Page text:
Risk and harm are set to scale exponentially and may strangle the opportunities generational technologies create. We have a narrow window and opportunity to leverage decades of hard won lessons and invest in reinforcing human dignity and societal resilience globally.
That which occurs offline will occur online, and increasingly there is no choice but to engage with online tools even in a formerly offline space. As the distinction between “real” and “digital” worlds inevitably blurs, we must accept that the digital future—and any trustworthy future web—will reflect all of the complexity and impossibility that would be inherent in understanding and building a trustworthy world offline.
Scaling Trust on the Web, the comprehensive final report of the Task Force for a Trustworthy Future Web, maps systems-level dynamics and gaps that impact the trustworthiness and usefulness of online spaces. It highlights where existing approaches will not adequately meet future needs, particularly given emerging metaversal and generative AI technologies. Most importantly, it identifies immediate interventions that could catalyze safer, more trustworthy online spaces, now and in the future.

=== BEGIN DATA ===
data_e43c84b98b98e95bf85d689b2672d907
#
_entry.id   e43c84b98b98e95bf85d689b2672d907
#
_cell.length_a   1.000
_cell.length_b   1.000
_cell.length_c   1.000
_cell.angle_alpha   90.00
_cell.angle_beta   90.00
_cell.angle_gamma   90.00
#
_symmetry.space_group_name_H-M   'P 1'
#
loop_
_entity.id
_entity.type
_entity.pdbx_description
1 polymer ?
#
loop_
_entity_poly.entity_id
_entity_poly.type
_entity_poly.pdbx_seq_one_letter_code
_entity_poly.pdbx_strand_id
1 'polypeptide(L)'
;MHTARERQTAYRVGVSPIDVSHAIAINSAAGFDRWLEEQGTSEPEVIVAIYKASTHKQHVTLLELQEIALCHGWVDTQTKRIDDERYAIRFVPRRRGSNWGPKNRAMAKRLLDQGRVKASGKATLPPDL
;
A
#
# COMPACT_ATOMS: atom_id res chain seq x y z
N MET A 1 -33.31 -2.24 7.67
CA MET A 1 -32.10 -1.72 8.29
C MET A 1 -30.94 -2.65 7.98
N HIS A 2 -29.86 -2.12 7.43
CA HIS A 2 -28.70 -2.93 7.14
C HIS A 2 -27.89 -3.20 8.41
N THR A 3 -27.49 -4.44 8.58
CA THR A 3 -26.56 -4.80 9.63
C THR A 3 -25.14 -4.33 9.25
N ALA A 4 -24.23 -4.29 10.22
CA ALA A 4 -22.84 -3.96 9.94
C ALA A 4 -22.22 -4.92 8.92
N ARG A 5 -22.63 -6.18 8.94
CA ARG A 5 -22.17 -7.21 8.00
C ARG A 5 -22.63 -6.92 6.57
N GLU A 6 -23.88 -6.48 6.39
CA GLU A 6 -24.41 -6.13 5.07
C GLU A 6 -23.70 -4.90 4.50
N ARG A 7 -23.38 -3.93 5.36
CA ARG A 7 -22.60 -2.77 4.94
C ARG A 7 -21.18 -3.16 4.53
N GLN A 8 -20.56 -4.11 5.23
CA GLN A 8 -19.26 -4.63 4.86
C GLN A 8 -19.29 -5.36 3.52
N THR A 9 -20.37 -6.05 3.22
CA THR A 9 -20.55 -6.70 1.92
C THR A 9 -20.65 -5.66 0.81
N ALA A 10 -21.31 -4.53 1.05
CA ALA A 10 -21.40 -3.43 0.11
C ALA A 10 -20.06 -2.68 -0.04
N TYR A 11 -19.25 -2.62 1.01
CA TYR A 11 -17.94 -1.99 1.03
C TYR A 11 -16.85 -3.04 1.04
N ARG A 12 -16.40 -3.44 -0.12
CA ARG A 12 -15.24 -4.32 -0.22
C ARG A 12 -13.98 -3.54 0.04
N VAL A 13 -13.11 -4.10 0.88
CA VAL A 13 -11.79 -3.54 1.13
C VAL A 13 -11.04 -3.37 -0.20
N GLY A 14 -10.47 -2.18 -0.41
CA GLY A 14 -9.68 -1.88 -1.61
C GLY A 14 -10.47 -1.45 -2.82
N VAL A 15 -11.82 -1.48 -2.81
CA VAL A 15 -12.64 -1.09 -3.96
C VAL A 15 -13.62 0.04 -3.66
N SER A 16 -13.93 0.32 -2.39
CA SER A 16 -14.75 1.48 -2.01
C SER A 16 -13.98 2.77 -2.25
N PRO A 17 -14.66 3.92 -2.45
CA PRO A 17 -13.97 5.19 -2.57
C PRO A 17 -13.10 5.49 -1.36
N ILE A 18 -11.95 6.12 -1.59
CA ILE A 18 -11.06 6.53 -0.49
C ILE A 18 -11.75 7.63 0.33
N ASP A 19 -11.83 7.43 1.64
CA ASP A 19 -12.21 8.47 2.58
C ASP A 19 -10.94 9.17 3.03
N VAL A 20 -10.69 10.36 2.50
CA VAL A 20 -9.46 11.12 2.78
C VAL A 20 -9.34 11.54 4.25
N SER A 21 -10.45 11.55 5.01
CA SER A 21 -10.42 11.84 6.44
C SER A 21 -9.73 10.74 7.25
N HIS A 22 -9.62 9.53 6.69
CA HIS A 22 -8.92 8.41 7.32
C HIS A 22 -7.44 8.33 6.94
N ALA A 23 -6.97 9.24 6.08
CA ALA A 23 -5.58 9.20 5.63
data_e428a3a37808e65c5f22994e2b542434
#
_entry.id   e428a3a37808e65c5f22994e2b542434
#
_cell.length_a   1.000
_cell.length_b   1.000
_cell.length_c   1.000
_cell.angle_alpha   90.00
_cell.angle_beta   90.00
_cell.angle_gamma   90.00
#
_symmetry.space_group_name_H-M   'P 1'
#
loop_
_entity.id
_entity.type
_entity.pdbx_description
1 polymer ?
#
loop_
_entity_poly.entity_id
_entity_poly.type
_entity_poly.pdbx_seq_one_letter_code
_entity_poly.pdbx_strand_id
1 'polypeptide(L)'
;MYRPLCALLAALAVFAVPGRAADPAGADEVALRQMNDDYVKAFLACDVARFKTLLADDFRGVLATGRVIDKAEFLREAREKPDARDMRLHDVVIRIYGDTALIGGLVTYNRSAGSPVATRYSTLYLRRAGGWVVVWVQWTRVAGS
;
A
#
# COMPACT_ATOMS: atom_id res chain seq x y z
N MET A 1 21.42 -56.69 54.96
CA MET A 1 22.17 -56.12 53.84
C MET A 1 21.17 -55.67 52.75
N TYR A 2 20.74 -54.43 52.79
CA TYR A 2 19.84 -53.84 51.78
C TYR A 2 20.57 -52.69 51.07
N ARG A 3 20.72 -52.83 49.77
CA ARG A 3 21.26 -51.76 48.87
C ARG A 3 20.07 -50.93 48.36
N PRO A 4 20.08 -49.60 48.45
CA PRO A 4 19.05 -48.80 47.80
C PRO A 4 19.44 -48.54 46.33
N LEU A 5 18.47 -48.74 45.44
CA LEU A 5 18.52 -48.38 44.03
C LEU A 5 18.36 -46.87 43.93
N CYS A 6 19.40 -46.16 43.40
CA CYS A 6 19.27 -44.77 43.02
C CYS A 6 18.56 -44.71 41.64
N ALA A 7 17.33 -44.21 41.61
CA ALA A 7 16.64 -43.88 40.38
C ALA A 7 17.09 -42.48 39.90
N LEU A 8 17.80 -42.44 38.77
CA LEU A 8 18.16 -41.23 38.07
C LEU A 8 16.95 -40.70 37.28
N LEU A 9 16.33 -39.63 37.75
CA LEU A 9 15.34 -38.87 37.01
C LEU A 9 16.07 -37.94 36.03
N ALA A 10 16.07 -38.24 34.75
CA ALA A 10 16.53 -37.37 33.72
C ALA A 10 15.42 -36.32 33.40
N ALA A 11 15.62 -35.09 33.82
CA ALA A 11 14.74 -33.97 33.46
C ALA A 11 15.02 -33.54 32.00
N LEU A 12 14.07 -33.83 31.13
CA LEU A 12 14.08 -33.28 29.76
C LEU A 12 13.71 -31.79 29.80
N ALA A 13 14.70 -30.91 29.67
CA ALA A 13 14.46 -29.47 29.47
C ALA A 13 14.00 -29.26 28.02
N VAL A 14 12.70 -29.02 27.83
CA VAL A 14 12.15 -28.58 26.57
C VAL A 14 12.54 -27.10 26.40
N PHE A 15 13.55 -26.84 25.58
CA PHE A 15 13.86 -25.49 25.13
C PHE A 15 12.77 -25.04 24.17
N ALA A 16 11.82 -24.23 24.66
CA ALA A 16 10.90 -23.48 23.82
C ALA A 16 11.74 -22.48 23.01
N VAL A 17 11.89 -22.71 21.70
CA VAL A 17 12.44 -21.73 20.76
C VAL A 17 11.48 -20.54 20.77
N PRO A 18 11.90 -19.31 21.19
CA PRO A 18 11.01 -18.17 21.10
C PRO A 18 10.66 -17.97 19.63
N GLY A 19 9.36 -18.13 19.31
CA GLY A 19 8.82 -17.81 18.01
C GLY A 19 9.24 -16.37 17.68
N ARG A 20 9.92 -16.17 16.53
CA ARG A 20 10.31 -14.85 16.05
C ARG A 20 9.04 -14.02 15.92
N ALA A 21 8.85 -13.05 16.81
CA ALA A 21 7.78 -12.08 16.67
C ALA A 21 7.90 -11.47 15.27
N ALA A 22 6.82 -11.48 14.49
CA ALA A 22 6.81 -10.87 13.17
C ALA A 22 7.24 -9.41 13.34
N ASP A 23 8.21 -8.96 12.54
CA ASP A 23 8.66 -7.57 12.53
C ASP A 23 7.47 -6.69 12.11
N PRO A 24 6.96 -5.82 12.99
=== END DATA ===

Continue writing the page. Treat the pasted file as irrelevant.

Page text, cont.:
We are at a pivotal moment in the evolution of online spaces. A rare combination of regulatory sea change that will transform markets, landmarks in technological development, and newly consolidating expertise can open a window into a new and better future. Risk and harm are currently set to scale and accelerate at an exponential pace, and existing institutions, systems, and market drivers cannot keep pace. Industry will continue to drive rapid changes, but also prove unable or unwilling to solve the core problems at hand. In response, innovations in governance, research, financial, and inclusion models must scale with similar velocity.
While some harms and risks must be accepted as a key principle of protecting the fundamental freedoms that underpin that society, choices made when creating or maintaining online spaces generate risks, harms, and beneficial impacts. These choices are not value neutral, because their resulting products do not enter into neutral societies. Malignancy migrates, and harms are not equally distributed across societies. Marginalized communities suffer disproportionate levels of harm online and off. Online spaces that do not account for that reality consequently scale malignancy and marginalization.
Within industry, decades of “trust and safety” (T&S) practice has developed into a field that can illuminate the complexities of building and operating online spaces. Outside industry, civil society groups, independent researchers, and academics continue to lead the way in building collective understanding of how risks propagate via online platforms—and how products could be constructed to better promote social well-being and to mitigate harms.